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Great all around boat I would recommend as there has also been no issues with screws or straps coming loose or breaking. The seat is comfortable enough as all kayaks are a little hard on my stiff back. But this one is more comfortable than any other I own. It also handled the wind and 3 ft swells well when I got in a strong wind in a bay in SC. Nothing really bad to say about this boat.
I choose the Pamlico so I could fish out of it without being cramped. There has to be enough room to stow the tackle, anchor, and bait if carried. It fit the bill after I looked under the hood. The seat has to be comfortable, since I like to stay out all day. It is not like a car seat, but it is somewhat comfortable. I made sure there was room to put accessories on, like fish locator, rod holder, rubber paddle holders, anchor and rope tie on's. There is enough room in the back for lunch bag and battery box.
It isn't easy twisting half my body around to open the hatch, but somehow I do. Lucky the hatch cover has a tie down. I looked for a sporty outdoor color and got army green. It goes well with the murky water I fish in. The yak is made of tough poly so it takes rock landings well that scar the bottom.
The yak is tough, stylish and works well for fishing. I have fished out of this yak for 10 years and never complain. Who would listen anyway? A bad day on the water is better than a good day in the office. My yak gets good gas mileage and the wife doesn't fit in it. Only kidding. I take her picture.
I was very pleased that this compromise kayak was not labor intensive. It tracks great with easy paddling but when I start leaning into it for speed it does have some yawing but pushing on the foot pegs while padding counters this. The big cockpit is wet so I use a skirt which allows Cls1 w/o banking and dumping. I have not had it in ClsII, I expect that would be exciting. It is stable; I have pulled alongside a canoe to assist a paddler in getting back in and took some water but not even enough to bail. I was able to lean it with the cockpit flange touching the water and felt stable.
This kayak is very comfortable even after a long day of paddleing and the knee pads are a plus. It tracks extremely well. The cockpit is pretty large at 47.5 x 22. The large cockpit has it's positives and negatives. On the plus side, it's big enough for my border collie to ride along with me without her being right up in my face. She had a blast on all day float on Arkansas's Buffalo River.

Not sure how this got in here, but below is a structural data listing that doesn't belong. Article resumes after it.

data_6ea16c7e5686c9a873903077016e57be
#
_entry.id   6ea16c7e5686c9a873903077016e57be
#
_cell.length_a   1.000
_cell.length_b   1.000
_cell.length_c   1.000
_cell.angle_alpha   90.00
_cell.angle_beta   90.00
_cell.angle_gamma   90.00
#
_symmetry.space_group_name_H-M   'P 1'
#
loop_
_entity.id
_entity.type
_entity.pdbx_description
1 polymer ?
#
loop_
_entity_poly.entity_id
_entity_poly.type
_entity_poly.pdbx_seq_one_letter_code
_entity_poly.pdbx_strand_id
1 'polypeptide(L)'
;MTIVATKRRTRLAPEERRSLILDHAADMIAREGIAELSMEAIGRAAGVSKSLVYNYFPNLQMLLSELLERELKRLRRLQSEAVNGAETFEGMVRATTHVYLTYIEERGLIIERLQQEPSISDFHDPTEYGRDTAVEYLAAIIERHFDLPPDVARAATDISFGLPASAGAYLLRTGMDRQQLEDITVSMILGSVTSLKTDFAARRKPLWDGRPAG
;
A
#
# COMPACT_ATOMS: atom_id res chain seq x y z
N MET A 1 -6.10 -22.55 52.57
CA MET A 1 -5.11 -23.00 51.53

On the negative side, the big cockpit takes on water over the bow pretty easily. I know, it's not designed for whitewater, but I've had it in Class III's several times and though she handles well, if the bow dips under the water any at all you are going to get a lapful. You pretty much have to bank and dump after every patch of rough water. This is definitely a wet boat. (I've got a skirt coming, we'll see if that helps some).
It's a good, solid kayak. Definitely more solidly built than a Pelican or even a Old Town.
I prefer the compact version to things anyway (I'm 5'9"), a Jeep Wrangler instead of a Grand Cherokee and that kind of thing... agility was key for me as a beginner.
I give it an 8 because the decking is just so so. Nothing that additional decking mod can't fix! Also, the rear bulkhead is NOT waterproof. A little water seeps in occasionally. Maybe I can fix by adding more bulkhead goop? Oh and what's with the drain plug in the stern (storage compartment) & not the bow?? Still a great boat. Highly recommended!
This boat can carry enuff stuff for an army. I plan to purchase bulkheads for the storage areas, and dry bags for the fronts. Fishing is easy from these boats too, as they are soooo stable. We have 84" paddles, that are the 'economy' style...on the cheap. they work well, but I could see where spending the $$$ on a better paddle could pay off.
Highly recommend this stable, sturdy boat.
I've taken her out 6 times so far and couldn't be more pleased with her performance. Mostly river runs in the northern NC mountains. I weigh 250 so the added carrying capacity comes in handy. She turns on a dime and tracts well enough on the calm water as long as you keep your speed up.
If you want a easy transportable boat that works well on calm and whitewater you won't regret this purchase decision. Class 3 rapids or an evening on the pond, this is your boat. Buy it, then rinse and repeat.
I do a lot of creeks, rivers with logs, and lakes and it's small enough to get out of trouble and big enough to go into the wide open. My best suggestion when buying a paddle would be to get the 230cm because of the width of the cockpit. Great deal for the money!!!
You can fit a surprising amount of gear in it if you want to, and a 20L drybag can be squeezed in forward of the footpegs. Austin Kayak sells a $39 bulkhead kit if you want to convert the stern to dry storage. The Phase3 seat and other features are the same as you will find on W.S.'s touring boats. I think the cockpit is a little too big especially for a slim teenager, but at the same time that makes it comfortable if you have long legs and easy to get in and out, and you can carry your lunch and fishing gear for a day out on the lake.